There have been no studies of the new device, released after the FDA approval in August 2019. However, there have been 5 published and more than 10 as yet unpublished studies of patients who underwent this procedure with the original device before FDA approval. Most people expect that modern day results with the new device and a better understanding of how and when to use the tether will be better than the original results.

Nevertheless, the results of patients undergoing tethering with the original device were overall quite positive. Risks were overall low, and correction of the main curve was very good at about 50-65%. Still traditional surgery consisting of a posterior fusion still probably allows a more complete three dimensional correction of the curve. While there has been some concern about whether the tether might not allow as good correction of shoulder balance compared with the traditional fusion, we did not see that in a study we did of tether, which looked at 81 patients.

However early results of the tether showed that 10-20% of patients undergoing spinal tether needed another operation. This is high when you consider that this rate is probably 1-2% for patients undergoing the traditional fusion surgery. The reason for a second operation included both “overcorrection” (the tether worked too well and created a curve in the opposite direction and also progression of the curve despite tethering which required a fusion in some children. We think that both of these will be less likely now that we understand more about the best age to intervene.

The decision about whether to proceed with tethering or another procedure depends on a number of factors including growth remaining, details of the spinal curvature and your preferences about the tradeoffs involved between avoiding spinal fusion and what is probably a higher chance of needed a second unplanned surgery after tethering.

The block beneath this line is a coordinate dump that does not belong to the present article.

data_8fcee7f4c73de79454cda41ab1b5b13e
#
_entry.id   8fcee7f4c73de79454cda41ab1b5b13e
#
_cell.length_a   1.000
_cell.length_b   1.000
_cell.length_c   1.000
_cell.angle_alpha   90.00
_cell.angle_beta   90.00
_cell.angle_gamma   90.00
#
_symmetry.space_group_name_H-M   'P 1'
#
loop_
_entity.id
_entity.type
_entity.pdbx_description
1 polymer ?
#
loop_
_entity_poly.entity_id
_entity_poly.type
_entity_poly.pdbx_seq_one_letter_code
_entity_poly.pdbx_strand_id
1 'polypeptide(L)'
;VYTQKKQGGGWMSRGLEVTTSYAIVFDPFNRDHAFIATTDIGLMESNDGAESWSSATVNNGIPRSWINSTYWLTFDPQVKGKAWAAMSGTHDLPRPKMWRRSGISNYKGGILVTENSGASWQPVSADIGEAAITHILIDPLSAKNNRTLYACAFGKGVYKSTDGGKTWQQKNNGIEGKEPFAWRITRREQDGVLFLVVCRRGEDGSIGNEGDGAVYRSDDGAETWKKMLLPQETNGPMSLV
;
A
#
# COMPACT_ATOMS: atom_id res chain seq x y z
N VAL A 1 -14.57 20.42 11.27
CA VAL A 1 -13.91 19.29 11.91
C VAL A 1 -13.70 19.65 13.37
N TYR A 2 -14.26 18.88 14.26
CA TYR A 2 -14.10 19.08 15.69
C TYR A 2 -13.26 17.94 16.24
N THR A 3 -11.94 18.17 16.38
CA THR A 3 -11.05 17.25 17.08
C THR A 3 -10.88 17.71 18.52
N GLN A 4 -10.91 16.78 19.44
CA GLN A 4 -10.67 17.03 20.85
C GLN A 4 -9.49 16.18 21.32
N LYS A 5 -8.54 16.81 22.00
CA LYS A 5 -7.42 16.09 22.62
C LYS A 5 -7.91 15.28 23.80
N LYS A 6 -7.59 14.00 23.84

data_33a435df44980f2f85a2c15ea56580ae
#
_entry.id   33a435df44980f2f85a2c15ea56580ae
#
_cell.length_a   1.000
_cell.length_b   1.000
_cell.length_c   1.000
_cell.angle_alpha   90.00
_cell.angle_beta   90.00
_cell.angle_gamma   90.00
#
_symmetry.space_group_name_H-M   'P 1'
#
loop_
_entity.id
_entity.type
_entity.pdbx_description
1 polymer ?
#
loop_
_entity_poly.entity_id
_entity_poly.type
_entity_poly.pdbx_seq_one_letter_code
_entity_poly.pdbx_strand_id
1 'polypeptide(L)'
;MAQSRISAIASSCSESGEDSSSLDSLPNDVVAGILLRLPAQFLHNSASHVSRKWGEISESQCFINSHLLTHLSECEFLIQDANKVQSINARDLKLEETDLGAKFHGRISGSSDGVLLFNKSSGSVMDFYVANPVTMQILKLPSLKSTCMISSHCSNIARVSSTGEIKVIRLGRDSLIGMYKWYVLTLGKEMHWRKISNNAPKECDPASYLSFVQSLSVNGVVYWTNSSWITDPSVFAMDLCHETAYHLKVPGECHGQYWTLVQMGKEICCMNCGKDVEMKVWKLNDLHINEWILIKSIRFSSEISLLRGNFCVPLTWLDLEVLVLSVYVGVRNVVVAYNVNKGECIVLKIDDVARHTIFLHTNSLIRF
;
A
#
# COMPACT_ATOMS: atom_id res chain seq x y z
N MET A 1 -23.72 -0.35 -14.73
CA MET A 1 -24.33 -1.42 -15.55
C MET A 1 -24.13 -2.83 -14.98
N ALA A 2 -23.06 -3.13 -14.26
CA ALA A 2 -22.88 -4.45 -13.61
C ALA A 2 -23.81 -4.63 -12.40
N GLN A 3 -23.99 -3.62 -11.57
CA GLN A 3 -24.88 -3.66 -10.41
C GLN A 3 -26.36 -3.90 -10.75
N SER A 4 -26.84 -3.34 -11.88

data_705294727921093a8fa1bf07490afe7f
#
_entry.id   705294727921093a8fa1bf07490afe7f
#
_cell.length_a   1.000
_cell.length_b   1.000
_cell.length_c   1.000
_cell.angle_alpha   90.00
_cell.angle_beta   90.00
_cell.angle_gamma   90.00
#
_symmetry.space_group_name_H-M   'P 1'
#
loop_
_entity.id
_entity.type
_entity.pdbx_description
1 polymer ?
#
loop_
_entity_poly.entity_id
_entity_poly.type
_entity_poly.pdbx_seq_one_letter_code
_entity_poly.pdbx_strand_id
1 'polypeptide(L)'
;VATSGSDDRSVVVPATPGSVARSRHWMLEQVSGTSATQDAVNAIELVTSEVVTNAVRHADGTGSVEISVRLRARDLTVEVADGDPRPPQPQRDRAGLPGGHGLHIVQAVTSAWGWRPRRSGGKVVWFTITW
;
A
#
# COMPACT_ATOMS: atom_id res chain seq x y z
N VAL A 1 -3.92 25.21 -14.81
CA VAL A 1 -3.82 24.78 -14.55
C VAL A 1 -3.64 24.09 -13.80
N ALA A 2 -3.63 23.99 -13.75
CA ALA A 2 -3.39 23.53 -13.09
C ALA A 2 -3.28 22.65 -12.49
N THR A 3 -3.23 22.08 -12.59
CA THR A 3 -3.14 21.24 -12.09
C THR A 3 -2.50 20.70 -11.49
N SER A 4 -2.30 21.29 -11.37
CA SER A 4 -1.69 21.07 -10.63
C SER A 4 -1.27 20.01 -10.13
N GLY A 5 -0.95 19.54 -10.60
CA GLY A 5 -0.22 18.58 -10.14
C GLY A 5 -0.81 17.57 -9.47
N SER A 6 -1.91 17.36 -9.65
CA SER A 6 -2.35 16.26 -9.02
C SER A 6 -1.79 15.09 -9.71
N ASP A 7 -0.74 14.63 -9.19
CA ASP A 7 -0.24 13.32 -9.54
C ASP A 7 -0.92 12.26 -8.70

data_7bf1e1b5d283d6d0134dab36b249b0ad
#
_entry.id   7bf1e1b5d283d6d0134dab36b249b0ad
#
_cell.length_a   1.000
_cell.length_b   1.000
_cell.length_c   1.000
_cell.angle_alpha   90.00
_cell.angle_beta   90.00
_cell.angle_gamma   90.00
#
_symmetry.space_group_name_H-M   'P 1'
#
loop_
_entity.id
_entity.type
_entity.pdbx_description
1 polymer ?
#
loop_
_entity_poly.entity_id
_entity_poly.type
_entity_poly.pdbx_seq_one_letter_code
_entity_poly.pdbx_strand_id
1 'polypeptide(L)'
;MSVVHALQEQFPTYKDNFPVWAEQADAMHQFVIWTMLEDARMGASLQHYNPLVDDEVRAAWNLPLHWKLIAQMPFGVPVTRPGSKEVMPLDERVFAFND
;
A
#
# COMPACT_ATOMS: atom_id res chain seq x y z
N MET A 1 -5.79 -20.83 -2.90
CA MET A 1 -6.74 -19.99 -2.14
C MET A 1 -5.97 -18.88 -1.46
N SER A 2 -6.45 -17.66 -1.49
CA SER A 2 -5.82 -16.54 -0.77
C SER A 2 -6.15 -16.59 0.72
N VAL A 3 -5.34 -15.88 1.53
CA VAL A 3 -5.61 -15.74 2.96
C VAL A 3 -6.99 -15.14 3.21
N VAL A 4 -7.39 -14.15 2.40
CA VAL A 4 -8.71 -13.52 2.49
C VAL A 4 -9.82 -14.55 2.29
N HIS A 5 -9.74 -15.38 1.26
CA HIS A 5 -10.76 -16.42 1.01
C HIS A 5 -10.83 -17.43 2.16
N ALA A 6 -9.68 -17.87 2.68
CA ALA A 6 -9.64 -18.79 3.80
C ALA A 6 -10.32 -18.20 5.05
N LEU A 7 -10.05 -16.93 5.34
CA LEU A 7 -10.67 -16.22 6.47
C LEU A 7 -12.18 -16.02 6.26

Risks of the Procedure

Studies have shown that the tether procedure, when performed at a Children’s specialized hospital, had low risk of complications other than the possibility of a second surgery as noted above.

Research Articles: 

Resources

And the comparison of a fusion to a tether:

A Tale of Two Spines 

What is the advantage of Vertebral Tethering?

Vertebral tethering allows for the correction of the scoliosis without fusion of the vertebra in the spine.  This allows for continued growth and flexibility at the spine.

How do I know if Vertebral Tethering is right for my child?

Vertebral tethering is an option to correct moderate size spinal curvature (45 – 60 degrees) in a skeletally immature patient (Sanders < 5 on hand x-ray). 

What does the surgery involve?

The surgery involves the placement of screws using a thoracoscopic approach. This means that the screws are placed using small ports and a camera in the front/side of the chest. The flexible tether is then attached to those screws.

What are some complications?

Complications of the Vertebral Tethering include: over correction of the main thoracic curve, failure of hardware including tether breakage or screw migration, post-operative pneumothorax, surgical site infection, pleural effusion, right shoulder or arm numbness, and back pain.